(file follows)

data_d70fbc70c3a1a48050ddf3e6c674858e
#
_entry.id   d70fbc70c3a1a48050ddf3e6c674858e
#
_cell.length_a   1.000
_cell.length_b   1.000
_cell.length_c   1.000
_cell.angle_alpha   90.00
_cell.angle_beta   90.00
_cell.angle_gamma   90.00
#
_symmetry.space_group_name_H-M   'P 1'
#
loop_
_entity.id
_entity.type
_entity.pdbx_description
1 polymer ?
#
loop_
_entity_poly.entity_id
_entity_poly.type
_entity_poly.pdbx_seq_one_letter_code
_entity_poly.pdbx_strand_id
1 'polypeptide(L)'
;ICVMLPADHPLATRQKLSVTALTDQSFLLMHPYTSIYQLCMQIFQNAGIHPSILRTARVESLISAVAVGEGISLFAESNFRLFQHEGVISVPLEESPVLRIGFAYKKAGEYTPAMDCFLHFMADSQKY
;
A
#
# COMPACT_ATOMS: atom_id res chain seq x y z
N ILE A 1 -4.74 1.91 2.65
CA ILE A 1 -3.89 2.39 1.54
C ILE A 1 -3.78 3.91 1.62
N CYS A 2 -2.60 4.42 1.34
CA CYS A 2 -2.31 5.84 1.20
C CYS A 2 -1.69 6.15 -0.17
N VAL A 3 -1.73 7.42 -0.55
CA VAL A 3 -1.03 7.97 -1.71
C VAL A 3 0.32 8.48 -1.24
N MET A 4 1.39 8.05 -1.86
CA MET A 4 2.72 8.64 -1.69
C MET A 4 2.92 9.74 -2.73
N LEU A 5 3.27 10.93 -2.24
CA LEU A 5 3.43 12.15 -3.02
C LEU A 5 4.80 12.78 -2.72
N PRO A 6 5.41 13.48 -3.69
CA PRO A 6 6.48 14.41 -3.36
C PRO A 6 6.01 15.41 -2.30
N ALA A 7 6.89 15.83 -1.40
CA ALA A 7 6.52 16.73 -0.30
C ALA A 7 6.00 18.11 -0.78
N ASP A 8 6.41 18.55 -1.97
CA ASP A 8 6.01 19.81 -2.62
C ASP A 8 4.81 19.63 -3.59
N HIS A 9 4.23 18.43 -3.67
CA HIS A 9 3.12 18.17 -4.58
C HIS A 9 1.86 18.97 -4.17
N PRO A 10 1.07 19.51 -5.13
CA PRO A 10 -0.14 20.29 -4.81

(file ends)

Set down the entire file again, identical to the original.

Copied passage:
data_d70fbc70c3a1a48050ddf3e6c674858e
#
_entry.id   d70fbc70c3a1a48050ddf3e6c674858e
#
_cell.length_a   1.000
_cell.length_b   1.000
_cell.length_c   1.000
_cell.angle_alpha   90.00
_cell.angle_beta   90.00
_cell.angle_gamma   90.00
#
_symmetry.space_group_name_H-M   'P 1'
#
loop_
_entity.id
_entity.type
_entity.pdbx_description
1 polymer ?
#
loop_
_entity_poly.entity_id
_entity_poly.type
_entity_poly.pdbx_seq_one_letter_code
_entity_poly.pdbx_strand_id
1 'polypeptide(L)'
;ICVMLPADHPLATRQKLSVTALTDQSFLLMHPYTSIYQLCMQIFQNAGIHPSILRTARVESLISAVAVGEGISLFAESNFRLFQHEGVISVPLEESPVLRIGFAYKKAGEYTPAMDCFLHFMADSQKY
;
A
#
# COMPACT_ATOMS: atom_id res chain seq x y z
N ILE A 1 -4.74 1.91 2.65
CA ILE A 1 -3.89 2.39 1.54
C ILE A 1 -3.78 3.91 1.62
N CYS A 2 -2.60 4.42 1.34
CA CYS A 2 -2.31 5.84 1.20
C CYS A 2 -1.69 6.15 -0.17
N VAL A 3 -1.73 7.42 -0.55
CA VAL A 3 -1.03 7.97 -1.71
C VAL A 3 0.32 8.48 -1.24
N MET A 4 1.39 8.05 -1.86
CA MET A 4 2.72 8.64 -1.69
C MET A 4 2.92 9.74 -2.73
N LEU A 5 3.27 10.93 -2.24
CA LEU A 5 3.43 12.15 -3.02
C LEU A 5 4.80 12.78 -2.72
N PRO A 6 5.41 13.48 -3.69
CA PRO A 6 6.48 14.41 -3.36
C PRO A 6 6.01 15.41 -2.30
N ALA A 7 6.89 15.83 -1.40
CA ALA A 7 6.52 16.73 -0.30
C ALA A 7 6.00 18.11 -0.78
N ASP A 8 6.41 18.55 -1.97
CA ASP A 8 6.01 19.81 -2.62
C ASP A 8 4.81 19.63 -3.59
N HIS A 9 4.23 18.43 -3.67
CA HIS A 9 3.12 18.17 -4.58
C HIS A 9 1.86 18.97 -4.17
N PRO A 10 1.07 19.51 -5.13
CA PRO A 10 -0.14 20.29 -4.81